I met Camille DeAngelis a few years ago. I was giving a talk to Victoria Moran’s Main Street Vegan Academy, and Camille was attending. We’ve stayed in touch since then, as MSVA alumni tend to do.
Camille is is the author of Mary Modern and Petty Magic: Being the Memoirs and Confessions of Miss Evelyn Harbinger, Temptress and Troublemaker, as well as a first-edition guidebook, Moon Ireland. Her brand new book Bones & All just came out in March, and is about a young cannibal named Maren. Why would a vegan write a book about eating people? I wondered the same thing, so I had to ask!
Chic Vegan : What motivated you to become vegan? Was it an overnight switch or more gradual shift?
Camille DeAngelis: I’d been vegetarian for more than a decade, but when a longtime-vegan friend lovingly convinced me to cut out all animal products I went all the way, right away. I was volunteering on a reforestation project in Tamil Nadu called Sadhana Forest, which is a wonderful international vegan community. I was already eating Ayurvedic vegan food all day, so it didn’t feel like there was anything to give up. Not all the volunteers were vegan—sometimes we’d bicycle to the nearest town and people would order ice cream or grilled cheese sandwiches from an American-style cafe—but once I made the decision, I never felt remotely tempted to join in.
The night I came home from India I ate a Quorn cutlet I’d left in the freezer. (Why can’t Quorn make their products without egg whites?!) I did not enjoy eating it, but I didn’t want it to go to waste. “That’s it,” I thought. “That is the last non-vegan food I will ever knowingly consume.” There’s something about my personality where I flourish through light-switch sort of changes, but over the past few years I’ve become more sensitive to the fact that not everyone is able to make such a sudden and complete change to their lifestyle. It didn’t feel at all sudden or abrupt to me because I was psychologically primed for that epiphany.
(You can read more about my “vegan transformation” in Victoria Moran’s new book, The Good Karma Diet. My story starts on page 159!)
CV: When people learn that you are vegan, what is the #1 question they ask and what is your response?
CD: You’d think it would be “where do you get your protein?”, but I haven’t been getting that one as much lately. It’s usually some variant of “Isn’t being vegan hard?” or “Isn’t it inconvenient?”
“Not at all,” I tell them. “And it’s getting even easier every day.” The question comes up most often at the yoga studio—I practice Jivamukti, which includes ahimsa as one of its five basic principles—so it helps the vegan cause that I am looking and feeling fit and energetic. People see you happy and full of verve and they want what you’ve got. Even if they’re not quite ready to cut out the animal products, at least you’ve given them that motivation. They see you’re happy and peaceful and what used to look like a completely alien lifestyle starts to feel doable.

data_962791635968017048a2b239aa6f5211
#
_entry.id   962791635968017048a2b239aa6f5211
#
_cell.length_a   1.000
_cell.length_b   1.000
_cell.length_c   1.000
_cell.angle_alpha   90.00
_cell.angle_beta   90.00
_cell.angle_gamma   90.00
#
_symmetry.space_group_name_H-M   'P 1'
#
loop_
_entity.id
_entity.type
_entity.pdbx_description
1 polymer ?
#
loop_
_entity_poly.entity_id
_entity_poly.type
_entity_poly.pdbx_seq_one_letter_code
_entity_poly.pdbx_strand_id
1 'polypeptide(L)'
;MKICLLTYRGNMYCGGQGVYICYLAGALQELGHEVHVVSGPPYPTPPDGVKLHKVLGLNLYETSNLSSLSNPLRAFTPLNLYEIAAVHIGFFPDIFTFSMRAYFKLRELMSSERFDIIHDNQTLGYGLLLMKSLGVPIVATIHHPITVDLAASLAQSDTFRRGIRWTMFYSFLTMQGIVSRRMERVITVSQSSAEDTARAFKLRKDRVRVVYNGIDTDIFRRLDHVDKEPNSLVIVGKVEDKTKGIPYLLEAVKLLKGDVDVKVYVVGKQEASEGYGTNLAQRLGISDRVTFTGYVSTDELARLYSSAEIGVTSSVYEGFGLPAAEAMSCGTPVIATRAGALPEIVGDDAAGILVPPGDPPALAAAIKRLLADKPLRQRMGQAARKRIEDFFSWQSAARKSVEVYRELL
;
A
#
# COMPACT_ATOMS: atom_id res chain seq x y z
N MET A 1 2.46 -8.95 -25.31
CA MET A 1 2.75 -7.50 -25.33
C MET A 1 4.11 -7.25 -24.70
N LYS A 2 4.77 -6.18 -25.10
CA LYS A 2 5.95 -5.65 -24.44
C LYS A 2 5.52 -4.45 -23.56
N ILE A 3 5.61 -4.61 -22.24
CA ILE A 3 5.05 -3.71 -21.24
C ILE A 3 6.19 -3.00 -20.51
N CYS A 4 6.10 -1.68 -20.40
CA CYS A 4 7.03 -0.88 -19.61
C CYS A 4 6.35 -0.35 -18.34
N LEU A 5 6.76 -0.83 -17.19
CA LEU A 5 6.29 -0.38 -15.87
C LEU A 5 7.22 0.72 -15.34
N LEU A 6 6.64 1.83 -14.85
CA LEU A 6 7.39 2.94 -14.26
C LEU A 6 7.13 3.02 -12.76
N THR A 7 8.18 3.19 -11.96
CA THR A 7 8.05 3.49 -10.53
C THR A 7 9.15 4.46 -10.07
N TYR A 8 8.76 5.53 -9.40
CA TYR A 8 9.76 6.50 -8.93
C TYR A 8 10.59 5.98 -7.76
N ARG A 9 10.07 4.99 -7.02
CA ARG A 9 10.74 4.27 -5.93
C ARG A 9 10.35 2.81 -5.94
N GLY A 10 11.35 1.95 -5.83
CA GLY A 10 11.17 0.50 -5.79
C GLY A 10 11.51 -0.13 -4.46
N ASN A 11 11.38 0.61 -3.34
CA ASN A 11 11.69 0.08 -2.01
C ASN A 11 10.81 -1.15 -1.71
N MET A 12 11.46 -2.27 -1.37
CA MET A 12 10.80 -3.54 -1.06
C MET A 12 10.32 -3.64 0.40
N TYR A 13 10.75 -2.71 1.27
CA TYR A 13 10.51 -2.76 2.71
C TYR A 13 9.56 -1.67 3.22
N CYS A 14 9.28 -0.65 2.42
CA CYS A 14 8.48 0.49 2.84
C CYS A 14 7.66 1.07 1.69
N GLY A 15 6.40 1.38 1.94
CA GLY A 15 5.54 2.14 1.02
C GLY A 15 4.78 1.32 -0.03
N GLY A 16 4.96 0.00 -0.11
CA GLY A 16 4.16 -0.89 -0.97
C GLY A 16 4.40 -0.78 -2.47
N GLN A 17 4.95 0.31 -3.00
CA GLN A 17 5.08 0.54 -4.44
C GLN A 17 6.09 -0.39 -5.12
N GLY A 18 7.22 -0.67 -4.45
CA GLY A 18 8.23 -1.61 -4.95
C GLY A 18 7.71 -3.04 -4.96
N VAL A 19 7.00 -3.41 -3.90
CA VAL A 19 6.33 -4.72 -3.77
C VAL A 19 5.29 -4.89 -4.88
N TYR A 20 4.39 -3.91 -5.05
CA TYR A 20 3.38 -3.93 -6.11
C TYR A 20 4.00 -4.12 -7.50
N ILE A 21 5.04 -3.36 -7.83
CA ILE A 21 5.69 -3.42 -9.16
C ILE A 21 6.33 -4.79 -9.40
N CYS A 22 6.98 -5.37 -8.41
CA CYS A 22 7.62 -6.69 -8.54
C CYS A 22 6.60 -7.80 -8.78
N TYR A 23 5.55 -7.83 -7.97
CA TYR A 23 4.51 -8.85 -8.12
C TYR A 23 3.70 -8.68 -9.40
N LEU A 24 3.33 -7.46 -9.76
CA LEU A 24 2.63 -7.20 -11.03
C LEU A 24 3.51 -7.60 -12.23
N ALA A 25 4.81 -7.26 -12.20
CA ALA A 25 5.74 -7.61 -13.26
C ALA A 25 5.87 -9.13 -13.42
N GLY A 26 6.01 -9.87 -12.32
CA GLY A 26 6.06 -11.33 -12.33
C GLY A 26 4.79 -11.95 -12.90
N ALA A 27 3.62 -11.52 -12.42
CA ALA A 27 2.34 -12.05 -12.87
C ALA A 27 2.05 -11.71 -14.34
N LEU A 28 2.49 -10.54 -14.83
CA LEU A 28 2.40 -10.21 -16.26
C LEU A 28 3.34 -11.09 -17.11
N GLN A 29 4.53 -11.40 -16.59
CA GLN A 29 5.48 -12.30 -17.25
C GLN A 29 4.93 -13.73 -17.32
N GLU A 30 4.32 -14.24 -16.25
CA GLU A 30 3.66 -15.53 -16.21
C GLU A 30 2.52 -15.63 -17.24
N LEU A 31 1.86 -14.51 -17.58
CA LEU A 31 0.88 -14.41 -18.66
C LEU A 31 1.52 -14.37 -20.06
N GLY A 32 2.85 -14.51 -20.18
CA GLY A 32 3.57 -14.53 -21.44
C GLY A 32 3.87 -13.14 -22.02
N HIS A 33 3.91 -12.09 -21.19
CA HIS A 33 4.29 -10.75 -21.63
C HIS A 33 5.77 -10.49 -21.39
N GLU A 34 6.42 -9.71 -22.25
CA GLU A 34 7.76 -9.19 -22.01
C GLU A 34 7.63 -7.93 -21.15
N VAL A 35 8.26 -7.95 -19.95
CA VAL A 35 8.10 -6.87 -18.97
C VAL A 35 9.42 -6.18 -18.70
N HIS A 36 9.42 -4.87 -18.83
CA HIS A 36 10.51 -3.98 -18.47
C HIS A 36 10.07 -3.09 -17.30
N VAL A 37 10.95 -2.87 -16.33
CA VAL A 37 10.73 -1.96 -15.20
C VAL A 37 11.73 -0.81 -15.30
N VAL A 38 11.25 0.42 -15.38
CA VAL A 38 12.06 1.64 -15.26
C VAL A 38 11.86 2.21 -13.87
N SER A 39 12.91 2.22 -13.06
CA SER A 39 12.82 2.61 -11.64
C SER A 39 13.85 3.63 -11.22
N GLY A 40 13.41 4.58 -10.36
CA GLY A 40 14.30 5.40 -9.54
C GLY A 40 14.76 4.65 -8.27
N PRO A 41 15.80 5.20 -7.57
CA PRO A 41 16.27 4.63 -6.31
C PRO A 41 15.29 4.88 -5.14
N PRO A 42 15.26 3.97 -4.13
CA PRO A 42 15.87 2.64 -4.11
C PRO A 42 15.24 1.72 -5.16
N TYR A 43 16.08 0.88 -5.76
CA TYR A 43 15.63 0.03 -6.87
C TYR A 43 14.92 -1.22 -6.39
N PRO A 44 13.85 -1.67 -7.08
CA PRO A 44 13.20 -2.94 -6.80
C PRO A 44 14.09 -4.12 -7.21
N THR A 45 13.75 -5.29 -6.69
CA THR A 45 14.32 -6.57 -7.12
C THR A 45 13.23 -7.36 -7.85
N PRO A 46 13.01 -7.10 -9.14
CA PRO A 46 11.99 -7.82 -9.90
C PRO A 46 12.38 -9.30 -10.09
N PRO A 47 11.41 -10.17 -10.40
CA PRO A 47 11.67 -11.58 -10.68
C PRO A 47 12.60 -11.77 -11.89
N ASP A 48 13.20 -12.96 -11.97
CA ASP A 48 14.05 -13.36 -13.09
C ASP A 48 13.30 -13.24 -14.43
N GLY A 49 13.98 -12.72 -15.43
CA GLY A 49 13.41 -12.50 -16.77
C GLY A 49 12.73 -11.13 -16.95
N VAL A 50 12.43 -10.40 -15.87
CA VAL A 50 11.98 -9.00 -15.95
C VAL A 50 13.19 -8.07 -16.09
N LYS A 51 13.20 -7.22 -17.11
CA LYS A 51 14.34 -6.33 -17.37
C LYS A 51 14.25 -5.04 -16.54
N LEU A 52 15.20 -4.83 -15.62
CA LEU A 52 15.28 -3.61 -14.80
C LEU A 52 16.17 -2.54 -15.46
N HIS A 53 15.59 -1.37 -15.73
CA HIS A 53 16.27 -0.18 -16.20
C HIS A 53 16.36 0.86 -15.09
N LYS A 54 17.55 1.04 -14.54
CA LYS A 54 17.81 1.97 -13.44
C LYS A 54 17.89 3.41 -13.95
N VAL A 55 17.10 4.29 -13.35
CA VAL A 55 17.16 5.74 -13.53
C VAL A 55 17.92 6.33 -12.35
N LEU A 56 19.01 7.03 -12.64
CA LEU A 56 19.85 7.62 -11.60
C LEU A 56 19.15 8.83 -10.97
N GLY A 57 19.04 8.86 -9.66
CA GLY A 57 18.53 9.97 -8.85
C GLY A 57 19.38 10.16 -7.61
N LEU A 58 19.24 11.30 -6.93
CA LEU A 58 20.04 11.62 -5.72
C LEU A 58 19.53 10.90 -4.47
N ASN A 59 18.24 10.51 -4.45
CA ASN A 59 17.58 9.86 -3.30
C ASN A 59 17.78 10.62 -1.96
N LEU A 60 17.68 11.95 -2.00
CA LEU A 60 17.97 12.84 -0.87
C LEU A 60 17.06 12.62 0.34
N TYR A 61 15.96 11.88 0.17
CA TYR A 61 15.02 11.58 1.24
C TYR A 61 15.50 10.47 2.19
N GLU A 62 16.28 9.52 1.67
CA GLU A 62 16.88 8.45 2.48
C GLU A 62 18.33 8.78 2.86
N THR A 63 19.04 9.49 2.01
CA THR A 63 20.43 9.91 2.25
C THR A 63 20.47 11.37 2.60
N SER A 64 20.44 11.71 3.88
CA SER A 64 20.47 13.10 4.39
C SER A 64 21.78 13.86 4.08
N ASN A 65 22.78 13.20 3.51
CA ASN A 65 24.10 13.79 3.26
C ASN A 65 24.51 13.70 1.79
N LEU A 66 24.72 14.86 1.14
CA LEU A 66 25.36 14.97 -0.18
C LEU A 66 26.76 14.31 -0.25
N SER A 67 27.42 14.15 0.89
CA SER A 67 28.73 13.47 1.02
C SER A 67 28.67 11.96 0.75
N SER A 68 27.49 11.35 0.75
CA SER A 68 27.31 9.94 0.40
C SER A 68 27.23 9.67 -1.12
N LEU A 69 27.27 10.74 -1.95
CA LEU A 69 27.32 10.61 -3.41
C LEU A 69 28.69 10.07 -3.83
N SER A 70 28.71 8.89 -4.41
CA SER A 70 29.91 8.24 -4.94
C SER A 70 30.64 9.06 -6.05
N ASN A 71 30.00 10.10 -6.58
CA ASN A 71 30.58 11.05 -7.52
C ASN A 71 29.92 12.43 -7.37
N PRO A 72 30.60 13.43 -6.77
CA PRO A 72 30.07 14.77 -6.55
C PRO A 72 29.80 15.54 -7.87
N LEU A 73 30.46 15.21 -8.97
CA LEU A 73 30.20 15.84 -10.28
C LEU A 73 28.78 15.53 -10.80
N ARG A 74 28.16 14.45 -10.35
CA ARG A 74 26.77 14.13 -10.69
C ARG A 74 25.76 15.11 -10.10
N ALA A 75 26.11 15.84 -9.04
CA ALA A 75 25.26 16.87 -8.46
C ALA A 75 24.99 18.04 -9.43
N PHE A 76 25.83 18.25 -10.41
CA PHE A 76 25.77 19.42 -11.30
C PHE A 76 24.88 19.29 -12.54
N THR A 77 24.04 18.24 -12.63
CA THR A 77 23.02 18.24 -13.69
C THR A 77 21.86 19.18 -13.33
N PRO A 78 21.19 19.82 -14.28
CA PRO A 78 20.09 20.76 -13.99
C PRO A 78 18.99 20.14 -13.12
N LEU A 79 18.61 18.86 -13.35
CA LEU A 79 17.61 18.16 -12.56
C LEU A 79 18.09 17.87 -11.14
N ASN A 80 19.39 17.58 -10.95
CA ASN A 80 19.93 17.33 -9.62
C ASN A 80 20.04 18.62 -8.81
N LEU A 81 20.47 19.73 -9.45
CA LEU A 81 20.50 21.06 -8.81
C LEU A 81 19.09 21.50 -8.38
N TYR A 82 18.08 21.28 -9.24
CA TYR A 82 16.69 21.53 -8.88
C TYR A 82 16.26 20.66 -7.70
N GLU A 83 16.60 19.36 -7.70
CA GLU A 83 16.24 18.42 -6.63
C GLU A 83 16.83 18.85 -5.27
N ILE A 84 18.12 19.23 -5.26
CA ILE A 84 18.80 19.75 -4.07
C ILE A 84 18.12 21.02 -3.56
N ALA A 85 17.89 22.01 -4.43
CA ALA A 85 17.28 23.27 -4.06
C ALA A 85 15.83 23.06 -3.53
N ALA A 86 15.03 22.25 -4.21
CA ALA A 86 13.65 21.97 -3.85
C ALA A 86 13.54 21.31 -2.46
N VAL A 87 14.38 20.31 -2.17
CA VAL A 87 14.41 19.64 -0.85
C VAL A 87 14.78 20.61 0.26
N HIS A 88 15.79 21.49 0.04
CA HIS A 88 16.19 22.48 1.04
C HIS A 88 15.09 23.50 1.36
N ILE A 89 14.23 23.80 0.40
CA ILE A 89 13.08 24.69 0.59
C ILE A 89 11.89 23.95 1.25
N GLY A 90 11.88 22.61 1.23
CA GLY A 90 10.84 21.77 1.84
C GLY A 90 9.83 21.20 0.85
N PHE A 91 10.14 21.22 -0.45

CV: What is your favorite vegan indulgence?
CD: This is a tough one, because I make a point never to “deprive” myself. (Not that I’m eating a half dozen cupcakes a day or anything!) I adore Taza chocolate, which is made right down the road from me in Somerville, Massachusetts; my favorite flavors are cinnamon, gingerbread, and the “winter warmer,” which is meant to taste like vegan eggnog chocolate (though these last two flavors are seasonal). There’s nothing cozier than curling up with a good book, a cup of tea, and a round of Taza chocolate. (You can also melt a round in non-dairy milk for the most delicious hot cocoa ever.)
I also love the coconut frappes at a vegetarian diner in Cambridge called Veggie Galaxy. Everyone who orders one agrees they are orgasmic.
CV: Tell me a little bit about your new book Bones & All and what inspired you to write it.
CD: Bones & All is about a sixteen-year-old girl named Maren who eats (as in gobbles up, like an ogre in a fairy tale) anyone who gets too affectionate with her. When her mother abandons her on the day after her sixteenth birthday, Maren goes looking for the father she’s never met, and encounters other “eaters” (and potential victims) along the way.